left and the right, bill clinton in michael bloomberg have called on him for a variety of projects to have the first and maybe last person on the program to be knocked from the same hometown as i am, indiana, but the same high school i went to. what are the chances you would get two black men out of the corn field in indiana on pbs? only in america. it is an honor to have you on this program. i am sure the folks in indiana are proud to have hoosiers on national television. your story is fascinating. i want to start at an unlikely place. there has been so much conversation about herman cain. those who are turned on to him like his business background and
his 9-9-9 plan, the partite keep coming back to, apparently people like how he wound up where he is given where he began. he started and poverty and he did it the hard way and they're right way. it suggests that most black folks who do not succeed do not do with the same way. it is not that unusual if you succeed, whatever that means. what you make of all the conversation about his success? >> it is a story that has followed me my entire career. it is one that i have tried to downplay because there are hundreds of these cases out there. i look at my mother. there is a case of a single mom with 13 kids who figured a way to get us out of there. people are infatuated with their
rags to riches component. most of my career i have fought against it and focused on what i have done in turning business around and delighting shareholders. quit talking about welfare and getting out of that process. tavis: we went to the same high school, and grew up in the same conditions, you are from a large family, tell me more about growing up during your time? >> my mother was divorced because -- i went between my mom and my dad and my grandparents and at one time followed my debt to michigan. and my grandparents in missouri. i was never a stable and many of those homes. a big family, there are 13 brothers and sisters. as you exist in tough conditions, you do not know your
situation is bleak because everyone is in the same condition. when people ask me what it was like, i was like any other kid. nobody had a car or a telephone. we just existed. tavis: outdoes growing up in that environment -- how does growing up in that environment, what do you draw upon from that upbringing to help you being the kind of man you are? >> i think the values that i picked up from grandparents and my mother, the going to church and having a faith are things i draw upon. tough conditions are the things you draw upon when you get into difficult situations. i have never found anything as tough as overcoming some of the struggle since childhood. not having food. i was beaten once by a principle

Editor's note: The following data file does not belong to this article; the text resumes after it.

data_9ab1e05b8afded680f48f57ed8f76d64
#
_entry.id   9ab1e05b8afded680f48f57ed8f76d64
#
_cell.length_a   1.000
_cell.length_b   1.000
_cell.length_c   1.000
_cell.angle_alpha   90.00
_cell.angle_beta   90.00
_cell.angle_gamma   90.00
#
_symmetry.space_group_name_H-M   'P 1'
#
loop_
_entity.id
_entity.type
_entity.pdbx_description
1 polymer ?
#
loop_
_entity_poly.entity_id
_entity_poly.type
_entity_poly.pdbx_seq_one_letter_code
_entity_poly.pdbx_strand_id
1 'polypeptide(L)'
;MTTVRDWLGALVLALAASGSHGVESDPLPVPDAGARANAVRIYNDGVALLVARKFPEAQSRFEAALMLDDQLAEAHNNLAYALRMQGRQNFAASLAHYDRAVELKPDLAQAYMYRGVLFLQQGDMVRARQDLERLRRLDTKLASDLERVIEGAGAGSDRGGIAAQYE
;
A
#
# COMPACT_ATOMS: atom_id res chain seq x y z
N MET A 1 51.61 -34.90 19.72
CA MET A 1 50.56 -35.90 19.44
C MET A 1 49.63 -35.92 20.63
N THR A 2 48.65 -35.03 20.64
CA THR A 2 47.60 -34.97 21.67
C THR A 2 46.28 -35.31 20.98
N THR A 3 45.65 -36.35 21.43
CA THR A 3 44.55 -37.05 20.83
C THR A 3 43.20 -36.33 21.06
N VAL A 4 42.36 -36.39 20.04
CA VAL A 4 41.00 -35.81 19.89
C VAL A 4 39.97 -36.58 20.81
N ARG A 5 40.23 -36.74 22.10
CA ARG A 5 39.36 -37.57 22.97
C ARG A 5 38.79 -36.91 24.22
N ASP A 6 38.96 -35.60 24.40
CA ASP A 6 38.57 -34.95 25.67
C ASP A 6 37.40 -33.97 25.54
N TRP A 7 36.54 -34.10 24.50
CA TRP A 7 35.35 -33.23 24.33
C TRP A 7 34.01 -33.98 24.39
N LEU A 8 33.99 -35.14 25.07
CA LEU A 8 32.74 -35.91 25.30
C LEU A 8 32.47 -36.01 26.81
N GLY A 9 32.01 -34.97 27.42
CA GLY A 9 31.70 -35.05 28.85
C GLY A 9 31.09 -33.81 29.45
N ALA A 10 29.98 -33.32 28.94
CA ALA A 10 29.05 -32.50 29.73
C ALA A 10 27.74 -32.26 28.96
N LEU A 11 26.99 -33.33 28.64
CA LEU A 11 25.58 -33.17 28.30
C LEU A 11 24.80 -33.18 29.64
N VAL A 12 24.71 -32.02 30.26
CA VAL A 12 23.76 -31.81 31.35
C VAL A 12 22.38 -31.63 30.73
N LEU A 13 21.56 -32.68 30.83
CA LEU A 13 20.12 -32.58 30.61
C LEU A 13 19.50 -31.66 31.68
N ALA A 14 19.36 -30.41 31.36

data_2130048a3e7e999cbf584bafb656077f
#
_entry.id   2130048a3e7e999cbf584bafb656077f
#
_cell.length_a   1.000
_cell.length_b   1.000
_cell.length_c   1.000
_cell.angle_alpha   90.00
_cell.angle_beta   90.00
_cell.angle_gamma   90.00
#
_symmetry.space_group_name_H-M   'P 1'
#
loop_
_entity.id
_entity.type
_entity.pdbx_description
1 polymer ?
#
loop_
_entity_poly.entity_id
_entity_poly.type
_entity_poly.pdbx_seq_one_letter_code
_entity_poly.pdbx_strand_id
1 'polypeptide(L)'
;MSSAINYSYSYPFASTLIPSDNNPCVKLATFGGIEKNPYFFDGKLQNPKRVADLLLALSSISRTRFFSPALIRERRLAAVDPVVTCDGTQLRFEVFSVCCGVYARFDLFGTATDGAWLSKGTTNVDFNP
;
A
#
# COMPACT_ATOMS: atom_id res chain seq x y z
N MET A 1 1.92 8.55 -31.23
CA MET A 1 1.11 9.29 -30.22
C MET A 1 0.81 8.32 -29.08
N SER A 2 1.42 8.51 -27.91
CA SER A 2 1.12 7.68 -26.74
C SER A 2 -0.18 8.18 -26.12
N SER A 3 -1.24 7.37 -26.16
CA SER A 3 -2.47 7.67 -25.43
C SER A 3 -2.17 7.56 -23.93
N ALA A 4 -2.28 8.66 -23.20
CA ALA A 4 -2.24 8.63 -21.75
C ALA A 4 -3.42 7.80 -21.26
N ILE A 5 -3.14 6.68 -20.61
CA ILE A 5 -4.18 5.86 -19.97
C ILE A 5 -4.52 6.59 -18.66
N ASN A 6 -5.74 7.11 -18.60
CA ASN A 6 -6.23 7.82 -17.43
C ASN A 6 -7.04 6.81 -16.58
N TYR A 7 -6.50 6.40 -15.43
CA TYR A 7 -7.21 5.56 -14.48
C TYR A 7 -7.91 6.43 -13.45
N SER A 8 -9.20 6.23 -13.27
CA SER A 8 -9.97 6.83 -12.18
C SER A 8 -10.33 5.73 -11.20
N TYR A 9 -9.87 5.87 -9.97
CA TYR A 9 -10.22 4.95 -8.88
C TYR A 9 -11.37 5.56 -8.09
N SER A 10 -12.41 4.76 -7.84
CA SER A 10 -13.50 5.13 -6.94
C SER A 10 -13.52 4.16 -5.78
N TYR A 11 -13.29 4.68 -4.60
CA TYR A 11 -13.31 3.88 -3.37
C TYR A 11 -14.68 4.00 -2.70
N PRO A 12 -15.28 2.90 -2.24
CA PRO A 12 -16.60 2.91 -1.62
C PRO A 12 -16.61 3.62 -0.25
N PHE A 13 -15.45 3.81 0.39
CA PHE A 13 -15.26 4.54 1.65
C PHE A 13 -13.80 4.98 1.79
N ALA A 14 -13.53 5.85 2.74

to the point where i was numb. some of those conditions, and everything i do in the private sector, is child's play compared to the things as a child. tavis: i spoke at a conference the other day. black enterprise magazine asked me to speak. i spoke to this audience of people about some of these issues, succeeding. one of the issues the comes up is the extent to which as an african-american, some believe you have to surrender your soul and a compromise yourself. you have to put aside your own culture if you want to make it in the culture of business. what has your journey been regarding that? denying who you are as a black man to be accepted?
>> interesting the way you put that. there are compromises you have to work. i am a believer in diversity. i have found that as i navigated through my career, often i would have to make choices i would have loved to make from a heart in terms of people i want on the team. the objective is to get to the ceo suite. you cannot make a lot of waves. you cannot be the bull and the china shop. you can do that once you're in a position of power. it is a process of navigating to think you can be authentic is wrong. it is not the way the process works. i would also say i have never compromised to the point where i lost my vanity. tavis: about real diversity in